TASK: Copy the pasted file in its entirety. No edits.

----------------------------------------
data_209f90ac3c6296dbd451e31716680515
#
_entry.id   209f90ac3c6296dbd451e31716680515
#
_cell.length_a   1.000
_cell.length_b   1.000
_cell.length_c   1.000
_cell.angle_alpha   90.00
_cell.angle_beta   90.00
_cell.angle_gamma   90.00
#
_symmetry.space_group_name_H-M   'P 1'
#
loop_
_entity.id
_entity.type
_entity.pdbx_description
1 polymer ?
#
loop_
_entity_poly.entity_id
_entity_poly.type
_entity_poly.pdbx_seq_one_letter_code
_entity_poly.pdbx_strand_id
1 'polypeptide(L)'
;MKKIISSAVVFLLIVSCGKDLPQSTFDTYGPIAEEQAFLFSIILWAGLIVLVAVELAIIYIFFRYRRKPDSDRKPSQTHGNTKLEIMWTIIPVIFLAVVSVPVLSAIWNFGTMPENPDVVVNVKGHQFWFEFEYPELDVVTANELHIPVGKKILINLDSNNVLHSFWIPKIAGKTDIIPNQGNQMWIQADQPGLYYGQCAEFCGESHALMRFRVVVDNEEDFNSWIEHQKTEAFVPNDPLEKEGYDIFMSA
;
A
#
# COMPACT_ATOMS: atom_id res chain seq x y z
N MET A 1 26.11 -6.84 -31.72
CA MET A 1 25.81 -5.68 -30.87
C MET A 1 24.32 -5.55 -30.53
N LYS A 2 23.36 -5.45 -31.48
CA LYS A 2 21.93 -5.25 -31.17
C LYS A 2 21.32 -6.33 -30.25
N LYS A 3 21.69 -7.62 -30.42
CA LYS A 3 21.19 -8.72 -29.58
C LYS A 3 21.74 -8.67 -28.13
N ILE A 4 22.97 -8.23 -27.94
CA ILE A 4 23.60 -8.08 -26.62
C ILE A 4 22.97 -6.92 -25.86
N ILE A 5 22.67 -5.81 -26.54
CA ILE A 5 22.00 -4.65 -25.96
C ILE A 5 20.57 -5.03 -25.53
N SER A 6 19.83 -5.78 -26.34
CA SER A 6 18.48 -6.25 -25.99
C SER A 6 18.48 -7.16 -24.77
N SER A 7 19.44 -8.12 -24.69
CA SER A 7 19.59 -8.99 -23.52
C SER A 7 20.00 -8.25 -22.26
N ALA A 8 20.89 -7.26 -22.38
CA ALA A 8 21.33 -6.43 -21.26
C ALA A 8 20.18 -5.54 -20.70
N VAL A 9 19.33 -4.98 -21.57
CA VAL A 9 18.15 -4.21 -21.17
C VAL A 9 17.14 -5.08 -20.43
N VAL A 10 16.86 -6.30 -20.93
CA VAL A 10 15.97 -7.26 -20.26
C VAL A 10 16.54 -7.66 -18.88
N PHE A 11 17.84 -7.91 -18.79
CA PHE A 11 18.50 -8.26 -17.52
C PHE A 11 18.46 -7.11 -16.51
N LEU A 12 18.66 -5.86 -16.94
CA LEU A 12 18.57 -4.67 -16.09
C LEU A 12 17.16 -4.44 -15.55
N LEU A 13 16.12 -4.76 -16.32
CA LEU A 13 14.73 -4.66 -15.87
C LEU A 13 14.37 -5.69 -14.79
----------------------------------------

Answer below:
data_209f90ac3c6296dbd451e31716680515
#
_entry.id   209f90ac3c6296dbd451e31716680515
#
_cell.length_a   1.000
_cell.length_b   1.000
_cell.length_c   1.000
_cell.angle_alpha   90.00
_cell.angle_beta   90.00
_cell.angle_gamma   90.00
#
_symmetry.space_group_name_H-M   'P 1'
#
loop_
_entity.id
_entity.type
_entity.pdbx_description
1 polymer ?
#
loop_
_entity_poly.entity_id
_entity_poly.type
_entity_poly.pdbx_seq_one_letter_code
_entity_poly.pdbx_strand_id
1 'polypeptide(L)'
;MKKIISSAVVFLLIVSCGKDLPQSTFDTYGPIAEEQAFLFSIILWAGLIVLVAVELAIIYIFFRYRRKPDSDRKPSQTHGNTKLEIMWTIIPVIFLAVVSVPVLSAIWNFGTMPENPDVVVNVKGHQFWFEFEYPELDVVTANELHIPVGKKILINLDSNNVLHSFWIPKIAGKTDIIPNQGNQMWIQADQPGLYYGQCAEFCGESHALMRFRVVVDNEEDFNSWIEHQKTEAFVPNDPLEKEGYDIFMSA
;
A
#
# COMPACT_ATOMS: atom_id res chain seq x y z
N MET A 1 26.11 -6.84 -31.72
CA MET A 1 25.81 -5.68 -30.87
C MET A 1 24.32 -5.55 -30.53
N LYS A 2 23.36 -5.45 -31.48
CA LYS A 2 21.93 -5.25 -31.17
C LYS A 2 21.32 -6.33 -30.25
N LYS A 3 21.69 -7.62 -30.42
CA LYS A 3 21.19 -8.72 -29.58
C LYS A 3 21.74 -8.67 -28.13
N ILE A 4 22.97 -8.23 -27.94
CA ILE A 4 23.60 -8.08 -26.62
C ILE A 4 22.97 -6.92 -25.86
N ILE A 5 22.67 -5.81 -26.54
CA ILE A 5 22.00 -4.65 -25.96
C ILE A 5 20.57 -5.03 -25.53
N SER A 6 19.83 -5.78 -26.34
CA SER A 6 18.48 -6.25 -25.99
C SER A 6 18.48 -7.16 -24.77
N SER A 7 19.44 -8.12 -24.69
CA SER A 7 19.59 -8.99 -23.52
C SER A 7 20.00 -8.25 -22.26
N ALA A 8 20.89 -7.26 -22.38
CA ALA A 8 21.33 -6.43 -21.26
C ALA A 8 20.18 -5.54 -20.70
N VAL A 9 19.33 -4.98 -21.57
CA VAL A 9 18.15 -4.21 -21.17
C VAL A 9 17.14 -5.08 -20.43
N VAL A 10 16.86 -6.30 -20.93
CA VAL A 10 15.97 -7.26 -20.26
C VAL A 10 16.54 -7.66 -18.88
N PHE A 11 17.84 -7.91 -18.79
CA PHE A 11 18.50 -8.26 -17.52
C PHE A 11 18.46 -7.11 -16.51
N LEU A 12 18.66 -5.86 -16.94
CA LEU A 12 18.57 -4.67 -16.09
C LEU A 12 17.16 -4.44 -15.55
N LEU A 13 16.12 -4.76 -16.32
CA LEU A 13 14.73 -4.66 -15.87
C LEU A 13 14.37 -5.69 -14.79